Diuretics: Personal and social consequences

Last modified: Sunday, 31. May 2009 - 1:56 pm

Urinary incontinence, or leakage, that may be associated with diuretic use can cause social embarrassment, self-esteem issues, depression, and anxiety. A person suffering from incontinence may stop participating in social activities, sports, and other activities they once enjoyed because of the risk of embarrassing “accidents.” Bladder training, biofeedback, pelvic toning exercises, or special urethral or vaginal inserts may help to treat urinary incontinence problems related to diuretics.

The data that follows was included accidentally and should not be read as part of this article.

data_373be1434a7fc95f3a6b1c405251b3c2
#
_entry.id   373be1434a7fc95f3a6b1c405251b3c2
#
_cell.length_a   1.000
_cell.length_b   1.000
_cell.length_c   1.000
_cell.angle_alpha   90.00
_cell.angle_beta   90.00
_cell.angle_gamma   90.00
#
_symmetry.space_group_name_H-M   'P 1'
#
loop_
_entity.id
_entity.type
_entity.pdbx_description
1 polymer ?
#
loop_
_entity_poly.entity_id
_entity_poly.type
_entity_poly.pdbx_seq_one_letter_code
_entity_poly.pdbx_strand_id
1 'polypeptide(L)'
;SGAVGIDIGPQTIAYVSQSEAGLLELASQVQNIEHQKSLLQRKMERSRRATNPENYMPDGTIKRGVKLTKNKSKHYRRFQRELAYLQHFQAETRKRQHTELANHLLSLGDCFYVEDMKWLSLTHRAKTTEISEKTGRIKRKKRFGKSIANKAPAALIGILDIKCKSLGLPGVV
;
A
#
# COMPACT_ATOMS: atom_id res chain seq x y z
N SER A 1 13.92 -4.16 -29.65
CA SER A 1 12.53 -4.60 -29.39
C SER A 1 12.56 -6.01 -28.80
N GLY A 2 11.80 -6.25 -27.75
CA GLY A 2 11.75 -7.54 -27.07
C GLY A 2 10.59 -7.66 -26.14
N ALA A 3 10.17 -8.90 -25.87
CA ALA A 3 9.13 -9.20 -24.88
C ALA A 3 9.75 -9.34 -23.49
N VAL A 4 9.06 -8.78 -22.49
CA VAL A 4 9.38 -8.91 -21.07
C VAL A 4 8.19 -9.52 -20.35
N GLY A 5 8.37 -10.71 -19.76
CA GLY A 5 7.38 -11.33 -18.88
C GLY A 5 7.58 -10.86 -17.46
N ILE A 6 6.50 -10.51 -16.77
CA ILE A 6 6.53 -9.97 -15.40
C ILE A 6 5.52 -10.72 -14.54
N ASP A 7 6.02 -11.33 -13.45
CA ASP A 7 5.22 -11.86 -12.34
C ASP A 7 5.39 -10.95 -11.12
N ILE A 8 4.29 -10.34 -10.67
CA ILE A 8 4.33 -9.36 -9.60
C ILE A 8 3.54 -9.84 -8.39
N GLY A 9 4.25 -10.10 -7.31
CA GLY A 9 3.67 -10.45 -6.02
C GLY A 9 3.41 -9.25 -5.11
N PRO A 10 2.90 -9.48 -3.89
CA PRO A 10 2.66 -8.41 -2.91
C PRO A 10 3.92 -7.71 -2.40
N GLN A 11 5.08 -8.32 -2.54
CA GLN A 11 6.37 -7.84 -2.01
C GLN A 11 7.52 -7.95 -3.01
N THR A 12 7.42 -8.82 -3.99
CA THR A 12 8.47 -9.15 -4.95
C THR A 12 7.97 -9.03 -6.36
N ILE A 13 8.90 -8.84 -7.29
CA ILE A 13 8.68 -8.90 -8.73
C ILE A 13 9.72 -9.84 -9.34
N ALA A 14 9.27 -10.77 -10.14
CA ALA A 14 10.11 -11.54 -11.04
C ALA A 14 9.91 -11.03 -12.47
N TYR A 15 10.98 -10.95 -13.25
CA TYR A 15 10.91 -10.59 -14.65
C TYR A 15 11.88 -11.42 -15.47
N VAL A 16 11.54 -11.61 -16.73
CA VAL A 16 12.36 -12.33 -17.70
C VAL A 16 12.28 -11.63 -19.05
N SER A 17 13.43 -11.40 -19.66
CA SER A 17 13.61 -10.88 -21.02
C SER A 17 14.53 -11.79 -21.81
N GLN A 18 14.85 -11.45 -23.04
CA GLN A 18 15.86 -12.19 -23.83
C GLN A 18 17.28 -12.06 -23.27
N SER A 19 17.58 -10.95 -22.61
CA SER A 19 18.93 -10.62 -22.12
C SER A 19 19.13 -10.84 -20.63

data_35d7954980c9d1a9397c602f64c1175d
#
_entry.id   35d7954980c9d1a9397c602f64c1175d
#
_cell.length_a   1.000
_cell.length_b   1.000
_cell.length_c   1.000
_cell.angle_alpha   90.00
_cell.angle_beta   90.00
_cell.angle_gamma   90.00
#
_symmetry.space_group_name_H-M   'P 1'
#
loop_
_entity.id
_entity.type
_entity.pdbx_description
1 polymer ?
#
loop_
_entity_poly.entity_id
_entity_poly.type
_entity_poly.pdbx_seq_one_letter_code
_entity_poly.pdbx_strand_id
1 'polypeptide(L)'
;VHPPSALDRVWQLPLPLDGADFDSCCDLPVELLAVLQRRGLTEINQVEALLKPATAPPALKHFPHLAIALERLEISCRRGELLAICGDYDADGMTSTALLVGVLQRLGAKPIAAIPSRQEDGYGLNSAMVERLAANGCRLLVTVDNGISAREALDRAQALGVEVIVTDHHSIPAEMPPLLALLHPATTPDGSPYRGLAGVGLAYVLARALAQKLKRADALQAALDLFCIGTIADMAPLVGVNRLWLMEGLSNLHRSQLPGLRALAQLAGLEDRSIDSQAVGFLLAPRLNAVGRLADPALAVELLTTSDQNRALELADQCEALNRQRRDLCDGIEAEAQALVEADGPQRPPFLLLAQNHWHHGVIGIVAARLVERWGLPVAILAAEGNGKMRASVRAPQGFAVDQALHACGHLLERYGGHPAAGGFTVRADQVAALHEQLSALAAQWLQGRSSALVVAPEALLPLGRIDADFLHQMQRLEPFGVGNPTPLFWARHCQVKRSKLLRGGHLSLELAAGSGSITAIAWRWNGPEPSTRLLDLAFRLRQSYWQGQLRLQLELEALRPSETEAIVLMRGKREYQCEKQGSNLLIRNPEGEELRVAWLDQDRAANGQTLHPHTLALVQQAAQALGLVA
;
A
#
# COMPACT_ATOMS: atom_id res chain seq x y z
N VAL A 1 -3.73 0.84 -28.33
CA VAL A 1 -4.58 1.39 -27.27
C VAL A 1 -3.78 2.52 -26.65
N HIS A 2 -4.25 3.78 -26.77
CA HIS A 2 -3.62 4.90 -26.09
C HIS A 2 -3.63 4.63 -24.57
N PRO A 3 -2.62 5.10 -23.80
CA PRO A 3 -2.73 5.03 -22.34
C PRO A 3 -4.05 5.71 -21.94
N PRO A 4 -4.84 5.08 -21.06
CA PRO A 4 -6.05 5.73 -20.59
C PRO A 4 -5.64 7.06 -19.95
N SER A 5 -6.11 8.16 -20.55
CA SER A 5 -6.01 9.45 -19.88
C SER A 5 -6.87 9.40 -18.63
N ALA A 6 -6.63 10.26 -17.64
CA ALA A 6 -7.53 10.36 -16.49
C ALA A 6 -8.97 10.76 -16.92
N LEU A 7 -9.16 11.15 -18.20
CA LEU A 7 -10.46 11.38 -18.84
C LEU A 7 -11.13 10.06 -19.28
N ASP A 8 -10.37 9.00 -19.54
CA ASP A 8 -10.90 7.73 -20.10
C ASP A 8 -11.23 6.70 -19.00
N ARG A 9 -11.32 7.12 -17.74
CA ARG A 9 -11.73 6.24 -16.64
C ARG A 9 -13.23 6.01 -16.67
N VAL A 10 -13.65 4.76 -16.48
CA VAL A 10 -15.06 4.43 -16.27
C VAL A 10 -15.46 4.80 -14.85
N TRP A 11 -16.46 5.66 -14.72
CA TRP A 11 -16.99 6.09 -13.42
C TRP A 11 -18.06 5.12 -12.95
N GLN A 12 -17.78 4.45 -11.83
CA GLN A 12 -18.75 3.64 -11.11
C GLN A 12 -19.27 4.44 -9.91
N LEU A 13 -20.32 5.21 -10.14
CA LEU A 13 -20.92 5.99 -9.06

While uncomplicated diuretic use itself has little impact on personal and social well-being, the conditions associated with misuse of the medication can have serious consequences. Aside from the physical problems associated with eating disorders, the dysfunctional behavior itself can greatly affect relationships with friends and family and basic social functioning. Individuals with eating disorders may avoid going out with friends to eat or drink socially. Their rigid schedules of bingeing and purging and/or exercise may take over their life to the extent that they withdraw socially.
Competitive athletes who misuse diuretics, either due to an eating disorder or for performance-enhancing purposes, may be suspended or banned from competition. In addition, if diuretic use becomes chronic and spirals into other eating disordered behaviors, athletic performance will ultimately suffer, and the athlete may face added pressures from coaching staff and teammates.

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